As a team, the Yankees rank 26th in UZR (-14.4) and 20th in DRS (-12), so they’ve been a bad defensive team so far this year. Obviously you have to take defensive stats with a massive grain of salt this year early in the season, so keep that in mind. I think the Yankees get consistently elite defense from only one position on the field and it’s (arguably) the least important: first base. I consider Curtis Granderson, Nick Swisher, and Alex Rodriguez to be average at their positions, Cano a bit above average at second, and both Raul Ibanez and Derek Jeter well below average at their positions. Ranking in the bottom third of the league defensively certainly passes the sniff test.
The advanced stats were split on New York last year, ranking them top ten in UZR (+23.2) and nearly bottom ten in DRS (-12). Pick your poison here. I think they were probably in the middle, an average defensive club overall with most of that due to Gardner running everything down. For a quick and dirty look at a team’s defensive performance, just use 1-BABIP. The Yankees are at .703, so right now three out of every ten balls put in play off the team’s pitchers are falling in for hits. That’s one of the worst marks in the game (21st). The Yankees had a pretty good defensive club last year and the year before, but I definitely think it’s fair to say they’ve taken a step back this year, with or without Gardner.
Alec asks: Mike, since the day the Yankees missed out on Cliff Lee, what kind of pitcher has he been? Do you think he has been earning him money or is it a blessing in disguise that he wanted to go to Philly?
Oh no, this isn’t a blessing in disguise. Lee has continued to be one of the very best pitchers in baseball since the start of last season, right on par with the guy he was before hitting free agency. You can’t look at his win total (zero!) this year and draw any conclusions from that, Lee’s been absolutely stellar for the Phillies…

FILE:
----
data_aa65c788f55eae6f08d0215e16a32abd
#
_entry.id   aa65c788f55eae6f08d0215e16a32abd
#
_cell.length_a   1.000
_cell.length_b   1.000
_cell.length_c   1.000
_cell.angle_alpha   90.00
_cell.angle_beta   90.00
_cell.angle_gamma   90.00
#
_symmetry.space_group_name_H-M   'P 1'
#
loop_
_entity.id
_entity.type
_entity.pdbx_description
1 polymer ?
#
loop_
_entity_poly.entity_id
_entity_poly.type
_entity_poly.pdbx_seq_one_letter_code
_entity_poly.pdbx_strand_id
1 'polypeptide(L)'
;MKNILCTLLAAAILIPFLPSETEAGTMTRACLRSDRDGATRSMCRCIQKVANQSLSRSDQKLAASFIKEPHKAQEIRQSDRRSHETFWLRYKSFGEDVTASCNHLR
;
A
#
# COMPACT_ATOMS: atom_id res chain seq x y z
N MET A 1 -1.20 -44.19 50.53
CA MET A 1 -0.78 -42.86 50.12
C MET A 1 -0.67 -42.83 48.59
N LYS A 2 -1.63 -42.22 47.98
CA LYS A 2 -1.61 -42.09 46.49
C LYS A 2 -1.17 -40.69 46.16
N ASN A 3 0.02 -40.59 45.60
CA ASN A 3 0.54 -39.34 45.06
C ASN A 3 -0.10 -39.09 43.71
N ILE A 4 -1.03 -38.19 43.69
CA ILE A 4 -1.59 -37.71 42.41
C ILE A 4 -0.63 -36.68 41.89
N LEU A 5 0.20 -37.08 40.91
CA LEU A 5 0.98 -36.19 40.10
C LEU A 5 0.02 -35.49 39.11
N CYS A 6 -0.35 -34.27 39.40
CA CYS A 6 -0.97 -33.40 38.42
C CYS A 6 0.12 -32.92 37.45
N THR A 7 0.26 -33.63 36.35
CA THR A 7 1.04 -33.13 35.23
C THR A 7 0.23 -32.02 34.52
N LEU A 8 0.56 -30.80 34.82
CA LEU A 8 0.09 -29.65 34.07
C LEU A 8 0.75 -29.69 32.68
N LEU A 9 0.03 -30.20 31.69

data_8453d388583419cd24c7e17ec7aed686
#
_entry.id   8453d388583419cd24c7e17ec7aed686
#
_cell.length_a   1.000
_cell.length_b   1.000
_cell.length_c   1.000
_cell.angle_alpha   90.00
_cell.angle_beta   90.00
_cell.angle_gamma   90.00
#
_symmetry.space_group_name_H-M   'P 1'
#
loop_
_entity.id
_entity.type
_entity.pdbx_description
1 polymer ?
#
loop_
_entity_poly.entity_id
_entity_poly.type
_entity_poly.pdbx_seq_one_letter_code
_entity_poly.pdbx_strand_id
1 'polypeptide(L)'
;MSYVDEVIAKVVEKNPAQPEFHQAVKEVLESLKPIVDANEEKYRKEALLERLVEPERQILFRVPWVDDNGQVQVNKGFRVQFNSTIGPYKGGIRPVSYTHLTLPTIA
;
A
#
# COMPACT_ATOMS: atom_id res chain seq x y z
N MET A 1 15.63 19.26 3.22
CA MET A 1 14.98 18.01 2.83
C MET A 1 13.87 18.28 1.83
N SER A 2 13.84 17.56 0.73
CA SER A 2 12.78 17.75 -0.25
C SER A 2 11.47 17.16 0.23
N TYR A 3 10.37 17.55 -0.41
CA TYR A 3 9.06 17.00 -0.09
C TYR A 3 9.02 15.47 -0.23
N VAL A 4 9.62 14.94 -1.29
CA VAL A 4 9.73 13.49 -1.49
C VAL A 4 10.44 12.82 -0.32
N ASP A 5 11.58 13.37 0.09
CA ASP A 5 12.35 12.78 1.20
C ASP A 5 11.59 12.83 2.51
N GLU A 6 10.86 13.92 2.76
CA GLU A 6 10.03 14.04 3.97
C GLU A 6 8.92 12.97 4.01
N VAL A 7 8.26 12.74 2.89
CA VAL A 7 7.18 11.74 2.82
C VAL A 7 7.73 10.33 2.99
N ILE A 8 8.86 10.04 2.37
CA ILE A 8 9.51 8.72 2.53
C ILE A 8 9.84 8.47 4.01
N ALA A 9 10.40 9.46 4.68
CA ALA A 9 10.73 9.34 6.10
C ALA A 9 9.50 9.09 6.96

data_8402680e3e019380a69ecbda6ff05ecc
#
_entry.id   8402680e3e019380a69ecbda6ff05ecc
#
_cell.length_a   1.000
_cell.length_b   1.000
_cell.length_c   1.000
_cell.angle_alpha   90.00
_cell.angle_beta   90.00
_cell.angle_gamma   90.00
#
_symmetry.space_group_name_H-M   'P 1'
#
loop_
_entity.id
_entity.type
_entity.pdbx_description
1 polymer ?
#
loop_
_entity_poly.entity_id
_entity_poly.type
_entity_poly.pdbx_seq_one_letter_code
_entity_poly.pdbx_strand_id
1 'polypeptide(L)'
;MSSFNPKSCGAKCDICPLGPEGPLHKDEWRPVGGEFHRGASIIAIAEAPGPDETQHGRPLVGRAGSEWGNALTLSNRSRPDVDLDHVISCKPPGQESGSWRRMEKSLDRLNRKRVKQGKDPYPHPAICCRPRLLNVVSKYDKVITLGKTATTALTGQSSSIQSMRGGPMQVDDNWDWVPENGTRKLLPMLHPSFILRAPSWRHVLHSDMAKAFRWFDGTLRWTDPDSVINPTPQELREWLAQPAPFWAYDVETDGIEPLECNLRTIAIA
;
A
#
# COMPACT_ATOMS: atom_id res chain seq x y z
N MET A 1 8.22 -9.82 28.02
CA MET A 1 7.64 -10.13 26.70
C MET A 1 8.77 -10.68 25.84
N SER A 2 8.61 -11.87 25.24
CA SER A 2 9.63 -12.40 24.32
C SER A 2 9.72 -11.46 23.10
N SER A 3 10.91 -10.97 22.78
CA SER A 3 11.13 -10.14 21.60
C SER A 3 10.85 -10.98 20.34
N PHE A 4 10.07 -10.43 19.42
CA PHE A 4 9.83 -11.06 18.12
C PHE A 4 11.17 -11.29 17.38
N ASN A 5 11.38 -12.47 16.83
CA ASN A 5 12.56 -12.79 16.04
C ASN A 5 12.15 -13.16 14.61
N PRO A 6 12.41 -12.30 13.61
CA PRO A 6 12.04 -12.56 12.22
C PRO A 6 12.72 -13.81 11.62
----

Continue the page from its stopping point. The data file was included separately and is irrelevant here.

|ERA||K%||BB%||HR%||fWAR/200 IP||bWAR/200 IP|
Yeah, he’s been pretty fantastic. We could spend all day playing the What If Game had the Yankees signed Lee — Jesus Montero is never traded, Nova is never given a real chance, etc. — but the only thing know for sure is that the guy was a brilliant pitcher before signing his megacontract and he has continued to be a brilliant pitcher since.
Mike asks: What would you think of the idea of trading for Ichiro or signing him in the offseason? He’s nothing like the Ichiro of old, but could still be a ok half of a platoon split for a stop gap RF next year or feel in while Gardner is out.
Since the start of last season, a span of 1,023 plate appearances, Ichiro is a .269/.303/.347 hitter. That includes a .264/.288/.375 batting line in 302 plate appearances this year. At 38 years old. There should be alarms going off in your head. Hitters that old who see their performance decline that much are most likely done being effective big leaguers. The odds of Ichiro rebounding next year (in any uniform) are tiny, miniscule compared to the odds of him getting worse. I know he’s a brand name and all that, but I can’t see any way a contending team could add Ichiro, play him full-time, and expect to improve their club. This is just … no.
Hanks asks: Here’s a question I’ve had on my mind for a while. We’ve been spoiled by over 15 years of winning teams, and there appears to be no end in sight. Surely “what goes up must come down” and at some point the Yankees will go through a long stretch where they are bottom dwellers. But, I just can’t envision how that would happen – it seems like they are primed to keep on winning indefinitely. Given the current landscape of the league can you describe a scenario that would see the end of this great run?